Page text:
There's not a lot of new frameworks and APIs in this year's new OS releases from Apple. Instead, the focus is clearly on under-the-hood improvements and performance gains, like was also mentioned during the WWDC keynote. Another area in which Apple has made some really nice improvements is how some of their lower-level frameworks import into Swift - particularity Core Animation.
Core Animation is arguably one of the most important frameworks on Apple's platforms, since it powers a huge part of the UI across all devices. In my talk "Beyond Animations with Core Animation", I showed how Core Animation is not only an animation framework - it's also a powerful general-purpose rendering tool that can be used in many different ways to create custom graphics in an app.
In today's WWDC Update, let's take a look at how Core Animation this year has been made a bit more "Swifty", thanks to some better annotations and how many of its APIs that previously relied on strings now use synthesized enums and option sets.
Drawing programmatic shapes can be a great way to remove resolution-dependent assets and make content more dynamic in an app. The API for drawing custom shapes has year-by-year become nicer and nicer to use in Swift, and this year all string constants have been turned into proper types. For example, here's how we can now use dot syntax to add rounded edges to a line in a type-safe way:
let line = CAShapeLayer() line.lineCap = .round
For more complex shapes, we can now also use dot syntax to describe a custom fill mode when filling overlapping shapes with a color:
let shape = CAShapeLayer() shape.fillRule = .evenOdd
Before, both of the above properties were using strings, leading to harder API discoverability and less type safety.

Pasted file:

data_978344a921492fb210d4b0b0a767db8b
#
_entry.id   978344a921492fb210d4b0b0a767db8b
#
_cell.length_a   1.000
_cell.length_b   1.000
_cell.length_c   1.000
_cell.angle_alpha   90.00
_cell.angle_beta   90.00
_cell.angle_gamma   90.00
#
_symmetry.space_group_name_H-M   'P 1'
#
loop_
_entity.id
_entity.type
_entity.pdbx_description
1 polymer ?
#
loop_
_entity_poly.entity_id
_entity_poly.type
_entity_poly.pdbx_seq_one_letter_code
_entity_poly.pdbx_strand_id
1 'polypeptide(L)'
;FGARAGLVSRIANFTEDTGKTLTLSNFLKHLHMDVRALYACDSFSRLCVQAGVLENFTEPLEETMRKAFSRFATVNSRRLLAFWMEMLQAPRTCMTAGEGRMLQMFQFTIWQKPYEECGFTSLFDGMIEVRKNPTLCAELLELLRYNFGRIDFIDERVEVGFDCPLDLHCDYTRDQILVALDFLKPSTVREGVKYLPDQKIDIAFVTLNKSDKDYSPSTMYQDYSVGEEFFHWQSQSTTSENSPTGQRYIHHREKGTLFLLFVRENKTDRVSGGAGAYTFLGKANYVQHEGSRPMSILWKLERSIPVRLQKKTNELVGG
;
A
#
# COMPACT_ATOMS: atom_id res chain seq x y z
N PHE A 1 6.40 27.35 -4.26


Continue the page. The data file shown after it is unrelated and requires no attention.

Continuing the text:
I'll go into a lot more detail on
CAShapeLayer and all the cool things it can be used for in an upcoming entry in my "Core Animation Gems" series.
More important though, are the changes made to Core Animation's actual animation API, with its many variants of
CAAnimation. This type of animations has by many developers been considered a lot harder to use then UIKit's built-in animation APIs, and even though they offer much more functionality and control, they haven't really felt "at home" in Swift - until now.
Just like how other parts of Core Animation have now been fully annotated for Swift, animations now use strongly typed options, both for things like how an animation fills in a layer's properties, but also when it comes to referencing timing functions:
let animation = CABasicAnimation(keyPath: #keyPath(CALayer.transform)) animation.fillMode = .forwards animation.timingFunction = CAMediaTimingFunction(name: .easeInEaseOut)
#keyPath compiler command, we can even take the final stringly-typed part of the animation API - what key path we want to animate over - and turn it type safe as well. Take a look at this complete example, in which we're creating a customly timed animation for rotating a layer, it's hard to tell that we're actually using an old Objective-C and C-based API under the hood:
let animation = CABasicAnimation(keyPath: #keyPath(CALayer.transform)) animation.fillMode = .forwards animation.timingFunction = CAMediaTimingFunction(name: .easeInEaseOut) animation.duration = 5 animation.fromValue = layer.transform animation.toValue = CATransform3DMakeRotation(.pi, 0, 0, 1) layer.add(animation, forKey: "rotate")
The same type of tweaks and improvements that have been applied to
CAAnimation & friends can also been found all over Core Animation's other types and classes. For example,
CATextLayer now uses enums for its alignment and truncation properties, and defining layer constraints using
CAConstraint can now also be done in a type-safe manner.
The addition of these modifications when using Core Animations in Swift might seem trivial and unimportant at first, but it really helps - both in terms of keeping our source code nice, safe and clean, but also in making frameworks like Core Animation a lot more accessible to a new generation of Swift developers.
I'm very happy that Apple are going back and annotating these Objective-C and C-based APIs, rather than throwing them away and rewriting them "from the ground up". Core Animation is an incredibly powerful and flexible tool, and making it seem less like a low-level inaccessible framework and more like something that's easy to use for all Swift developers, I think is a big win.
What do you think? Are you using Core Animation in your app, or will you try now that the whole API imports very nicely into Swift? Let me know - along with your questions, comments and feedback - on Twitter @johnsundell.
Thanks for reading! 🚀